by demonstrating notability as a group.
  • Ephemeral listings, such as lists of current personnel in an organisation, are generally deleted, except for the ministries of national parliaments, etc.


  • Published authors are kept as notable if they have received multiple independent reviews of or awards for their work, or if their work is likely to be very widely read.
  • Books are notable (and thus kept) if well-known, and should be listed under the author if not.
  • Unless a large amount of information is written on a character or location from books, such articles may be deleted. See
  • Fan fiction is generally deleted as not notable.
  • Poems and other literary texts themselves are often deleted as they often violate copyright; articles about poems or texts are often kept (if the poems/texts are notable).


  • Bands and musicians are kept as notable if they have been written about non-trivially by multiple reliable sources.
  • Albums are often kept as notable in and of themselves, if the artist is notable. Articles that provide the name of the band and more info than a mere tracklist are kept more often than articles that do not. An article on an album whose artist does not have an article is usually considered a candidate for
    speedy deletion
  • Untitled, unreleased albums very rarely pass
  • Articles on band members are often deleted if listed in an article separate from the band, unless the person is deemed notable for their independent accomplishments
  • Lyrics are usually deleted, as they belong in WikiSource, unless they are
    copyright violations
  • Articles about songs are generally considered not notable, and deleted or redirected. Songs which have been verifiable Top 40 hits generally tend to survive AFD, although not without dissent.
  • Concert tours are only kept as notable if they are well-referenced by third-party
    reliable sources
    to show notability in terms of artistic approach, financial success, relationship to audience, or other such terms. Tour articles that only list tour dates and set lists are liable to be deleted, as are articles that are unreferenced or rely only upon fan sites.
  • Brand new genres of music are likely to be deleted. For examples of deletions, see Electrocrunk, Christian post-hardcore, Slow grass, Chelpedo punk, Christian fantasy metal, Trance metal, and Alternative bubblegum pop. This is because, even in a postmodern world, new music genres rarely catch on. The articles may be re-created once they garner critical notice or charted sales. Exceptions are rare; see Alternative metal
    as a contra-example.



  • As a very rough rule of thumb, full professors at research universities are usually notable, assistant professors usually not, and faculty at community colleges usually are not regardless of rank.
  • It is hard to predict the common outcomes for non-teaching researchers, faculty in the middle ranks, people at universities focused more on teaching and less on research, and academics in countries that use other academic ranks than in the United States.
  • In the humanities or social sciences, an academic who does not meet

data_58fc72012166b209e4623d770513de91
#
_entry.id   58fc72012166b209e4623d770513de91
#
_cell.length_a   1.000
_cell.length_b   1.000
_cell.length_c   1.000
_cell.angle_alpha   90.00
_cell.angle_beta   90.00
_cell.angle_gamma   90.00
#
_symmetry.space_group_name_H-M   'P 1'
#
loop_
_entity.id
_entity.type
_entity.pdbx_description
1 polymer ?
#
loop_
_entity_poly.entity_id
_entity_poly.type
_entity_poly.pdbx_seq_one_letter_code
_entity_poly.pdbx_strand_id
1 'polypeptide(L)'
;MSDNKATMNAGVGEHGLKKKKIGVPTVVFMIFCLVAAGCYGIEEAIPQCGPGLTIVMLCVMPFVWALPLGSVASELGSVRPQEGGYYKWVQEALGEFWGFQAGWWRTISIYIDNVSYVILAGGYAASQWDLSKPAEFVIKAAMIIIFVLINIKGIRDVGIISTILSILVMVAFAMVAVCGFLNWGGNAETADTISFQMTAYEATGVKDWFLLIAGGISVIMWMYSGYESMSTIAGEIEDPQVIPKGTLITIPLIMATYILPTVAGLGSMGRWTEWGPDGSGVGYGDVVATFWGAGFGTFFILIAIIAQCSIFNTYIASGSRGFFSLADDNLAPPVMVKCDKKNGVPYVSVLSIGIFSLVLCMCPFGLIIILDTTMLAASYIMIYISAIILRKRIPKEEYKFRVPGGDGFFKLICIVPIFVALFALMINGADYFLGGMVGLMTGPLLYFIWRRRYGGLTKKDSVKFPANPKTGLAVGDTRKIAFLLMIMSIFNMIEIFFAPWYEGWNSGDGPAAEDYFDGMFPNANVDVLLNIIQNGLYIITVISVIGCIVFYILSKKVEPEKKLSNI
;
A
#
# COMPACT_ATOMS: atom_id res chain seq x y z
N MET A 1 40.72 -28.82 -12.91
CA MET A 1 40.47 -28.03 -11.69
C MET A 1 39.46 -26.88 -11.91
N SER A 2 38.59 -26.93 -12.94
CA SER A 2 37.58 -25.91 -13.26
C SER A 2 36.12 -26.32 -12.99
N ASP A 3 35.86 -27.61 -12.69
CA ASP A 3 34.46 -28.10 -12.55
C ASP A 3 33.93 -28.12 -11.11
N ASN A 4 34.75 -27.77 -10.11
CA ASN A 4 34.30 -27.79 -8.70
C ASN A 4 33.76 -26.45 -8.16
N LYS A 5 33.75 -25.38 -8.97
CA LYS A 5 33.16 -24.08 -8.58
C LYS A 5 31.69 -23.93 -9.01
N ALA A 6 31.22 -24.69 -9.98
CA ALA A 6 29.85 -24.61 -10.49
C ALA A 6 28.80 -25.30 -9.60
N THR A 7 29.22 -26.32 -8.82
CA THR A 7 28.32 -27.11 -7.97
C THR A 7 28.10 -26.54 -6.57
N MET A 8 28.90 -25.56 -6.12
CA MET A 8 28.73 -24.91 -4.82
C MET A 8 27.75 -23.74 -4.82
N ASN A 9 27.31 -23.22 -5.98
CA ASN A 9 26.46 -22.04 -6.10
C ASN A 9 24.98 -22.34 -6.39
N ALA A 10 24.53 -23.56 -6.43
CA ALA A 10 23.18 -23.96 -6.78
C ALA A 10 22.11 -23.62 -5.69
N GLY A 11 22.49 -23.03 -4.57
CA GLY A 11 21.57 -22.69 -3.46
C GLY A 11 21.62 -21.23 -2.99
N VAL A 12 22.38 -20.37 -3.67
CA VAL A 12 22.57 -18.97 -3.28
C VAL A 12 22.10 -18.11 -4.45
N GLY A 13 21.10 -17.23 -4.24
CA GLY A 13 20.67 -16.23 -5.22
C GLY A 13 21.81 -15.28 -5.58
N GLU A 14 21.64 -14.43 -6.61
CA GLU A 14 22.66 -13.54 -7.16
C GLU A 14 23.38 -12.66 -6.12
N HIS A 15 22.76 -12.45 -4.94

, especially if they also write books for a more general audience.

Businesspeople and executives

  • Corporate presidents, chief executive officers and chairpersons of the boards of directors of companies listed in the Fortune 500 (US) or the FTSE 100 Index (UK) are generally kept as notable.
  • Biographical material on heads and key figures of smaller companies which are themselves the subject of Wikipedia articles are sometimes merged into those articles and the biographies redirected to the company.


  • Family members of celebrities are generally merged with the articles about celebrities themselves, unless the family member meets notability requirements themselves. Ashlee Simpson and Jessica Simpson each have their own article; James Fawcett redirects to Farrah Fawcett.

Clergy and religious persons


  • Winners of contests, games of skill, and other competitions are subjects of some disagreement. Such articles are generally kept as notable only at the national level. For example, winners of well-known national
    ) may be kept as notable. The typical winner of a local spelling bee is almost always deleted. Other competitors are often redirected to the main article of the contest or show season.
  • Winning a lottery or other game of chance, even with a large payoff, does not by itself confer notability; articles on lottery winners as such are often deleted.
  • Athletes and other sportspersons are subject to the
  • There is consensus that footballers who play a
    general notability guideline
    are not notable.

Early settlers and colonists

  • Early settlers of a place are not presumptively notable or non-notable. Each case must be decided on its own merits. Generally, there has been a longstanding consensus to keep such articles about early colonists, if significant coverage in reliable sources can be demonstrated.

Oldest people

  • Articles about people known only for being the oldest person in a country, etc., at any given time are normally redirected or merged to a list of oldest people.


In general

  • Elected and appointed political figures at the national cabinet level are generally regarded as notable, as are usually those at the major sub-national level (US state, Canadian province, etc.) in countries where executive and/or legislative power is devolved to bodies at that level. See
  • Engaging in educational activities such as
    youth parliaments, Model United Nations